Broad spectrum antiangiogenic treatment for ocular neovascular diseases

Ofra Benny*, Kei Nakai, Takeru Yoshimura, Lauren Bazinet, James D. Akula, Shintaro Nakao, Ali Hafezi-Moghadam, Dipak Panigrahy, Pouya Pakneshan, Robert J. D'Amato

*Corresponding author for this work

Research output: Contribution to journalArticlepeer-review

23 Scopus citations


Pathological neovascularization is a hallmark of late stage neovascular (wet) age-related macular degeneration (AMD) and the leading cause of blindness in people over the age of 50 in the western world. The treatments focus on suppression of choroidal neovascularization (CNV), while current approved therapies are limited to inhibiting vascular endothelial growth factor (VEGF) exclusively. However, this treatment does not address the underlying cause of AMD, and the loss of VEGF's neuroprotective can be a potential side effect. Therapy which targets the key processes in AMD, the pathological neovascularization, vessel leakage and inflammation could bring a major shift in the approach to disease treatment and prevention. In this study we have demonstrated the efficacy of such broad spectrum antiangiogenic therapy on mouse model of AMD.Methods and Findings: Lodamin, a polymeric formulation of TNP-470, is a potent broad-spectrum antiangiogenic drug. Lodamin significantly reduced key processes involved in AMD progression as demonstrated in mice and rats. Its suppressive effects on angiogenesis, vascular leakage and inflammation were studied in a wide array of assays including; a Matrigel, delayed-type hypersensitivity (DTH), Miles assay, laser-induced CNV and corneal micropocket assay. Lodamin significantly suppressed the secretion of various pro-inflammatory cytokines in the CNV lesion including monocyte chemotactic protein-1 (MCP-1/Ccl2). Importantly, Lodamin was found to regress established CNV lesions, unlike soluble fmslike tyrosine kinase-1 (sFlk-1). The drug was found to be safe in mice and have little toxicity as demonstrated by electroretinography (ERG) assessing retinal and by histology. Conclusions: Lodamin, a polymer formulation of TNP-470, was identified as a first in its class, broad- pectrum antiangiogenic drug that can be administered orally or locally to treat corneal and retinal neovascularization. Several unique properties make Lodamin especially beneficial for ophthalmic use. Our results support the concept that broad spectrum antiangiogenic drugs are promising agents for AMD treatment and prevention.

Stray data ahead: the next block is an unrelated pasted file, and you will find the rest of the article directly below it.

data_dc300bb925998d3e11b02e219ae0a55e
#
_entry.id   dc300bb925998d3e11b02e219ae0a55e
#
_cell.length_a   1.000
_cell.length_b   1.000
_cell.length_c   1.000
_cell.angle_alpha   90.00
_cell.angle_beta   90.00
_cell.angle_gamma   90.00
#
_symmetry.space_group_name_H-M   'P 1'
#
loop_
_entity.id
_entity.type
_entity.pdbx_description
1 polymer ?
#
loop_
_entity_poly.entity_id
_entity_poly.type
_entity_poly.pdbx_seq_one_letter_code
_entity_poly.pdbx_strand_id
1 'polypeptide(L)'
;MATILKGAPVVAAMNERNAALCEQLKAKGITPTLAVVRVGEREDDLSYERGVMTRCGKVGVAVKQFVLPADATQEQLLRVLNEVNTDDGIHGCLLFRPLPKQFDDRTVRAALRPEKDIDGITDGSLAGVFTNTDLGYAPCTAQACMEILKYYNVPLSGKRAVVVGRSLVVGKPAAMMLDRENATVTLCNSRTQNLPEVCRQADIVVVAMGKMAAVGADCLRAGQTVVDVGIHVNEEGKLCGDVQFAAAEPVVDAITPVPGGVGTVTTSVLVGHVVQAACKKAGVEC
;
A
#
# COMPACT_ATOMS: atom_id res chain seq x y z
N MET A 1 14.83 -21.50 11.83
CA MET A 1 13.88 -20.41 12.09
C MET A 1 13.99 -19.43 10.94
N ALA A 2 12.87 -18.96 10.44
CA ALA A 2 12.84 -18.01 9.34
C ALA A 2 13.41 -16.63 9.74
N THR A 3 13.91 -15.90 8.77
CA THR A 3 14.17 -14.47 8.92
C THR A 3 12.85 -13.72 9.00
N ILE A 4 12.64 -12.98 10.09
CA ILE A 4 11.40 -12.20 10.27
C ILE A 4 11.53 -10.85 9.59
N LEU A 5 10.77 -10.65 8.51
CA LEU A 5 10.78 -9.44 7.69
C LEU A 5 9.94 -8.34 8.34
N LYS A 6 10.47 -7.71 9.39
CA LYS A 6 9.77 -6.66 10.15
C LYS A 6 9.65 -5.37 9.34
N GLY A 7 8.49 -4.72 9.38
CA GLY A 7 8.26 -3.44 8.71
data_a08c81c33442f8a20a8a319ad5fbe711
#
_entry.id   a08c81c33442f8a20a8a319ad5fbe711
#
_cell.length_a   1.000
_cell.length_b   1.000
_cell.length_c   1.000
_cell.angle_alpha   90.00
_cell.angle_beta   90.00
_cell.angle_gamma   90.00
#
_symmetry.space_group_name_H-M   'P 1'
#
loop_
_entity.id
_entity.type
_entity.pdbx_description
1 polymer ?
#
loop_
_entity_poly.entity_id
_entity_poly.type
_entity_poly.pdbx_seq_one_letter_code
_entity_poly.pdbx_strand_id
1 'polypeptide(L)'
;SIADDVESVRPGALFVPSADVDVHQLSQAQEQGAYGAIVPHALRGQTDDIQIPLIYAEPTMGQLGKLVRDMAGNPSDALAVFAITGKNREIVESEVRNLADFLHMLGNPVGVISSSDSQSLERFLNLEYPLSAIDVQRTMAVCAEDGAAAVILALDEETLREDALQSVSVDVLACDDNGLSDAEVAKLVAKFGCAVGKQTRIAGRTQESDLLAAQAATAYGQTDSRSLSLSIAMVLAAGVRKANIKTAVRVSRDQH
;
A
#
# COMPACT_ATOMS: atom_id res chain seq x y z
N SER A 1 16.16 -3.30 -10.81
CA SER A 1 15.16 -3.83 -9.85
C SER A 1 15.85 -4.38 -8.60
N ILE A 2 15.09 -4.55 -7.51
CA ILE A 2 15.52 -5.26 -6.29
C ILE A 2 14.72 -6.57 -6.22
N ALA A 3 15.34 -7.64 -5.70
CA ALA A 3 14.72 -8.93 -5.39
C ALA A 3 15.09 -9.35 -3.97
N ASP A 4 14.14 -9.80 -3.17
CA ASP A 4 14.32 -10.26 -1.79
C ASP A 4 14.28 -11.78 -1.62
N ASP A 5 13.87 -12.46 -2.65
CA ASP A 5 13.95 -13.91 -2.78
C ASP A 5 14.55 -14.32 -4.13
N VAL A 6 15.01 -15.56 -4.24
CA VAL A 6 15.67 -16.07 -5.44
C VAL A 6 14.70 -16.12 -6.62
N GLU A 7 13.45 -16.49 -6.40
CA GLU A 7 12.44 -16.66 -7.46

Original languageAmerican English
Article numbere12515
Pages (from-to)1-14
Number of pages14
JournalPLoS ONE
Issue number9
StatePublished - 2010
Externally publishedYes


Dive into the research topics of 'Broad spectrum antiangiogenic treatment for ocular neovascular diseases'. Together they form a unique fingerprint.

Cite this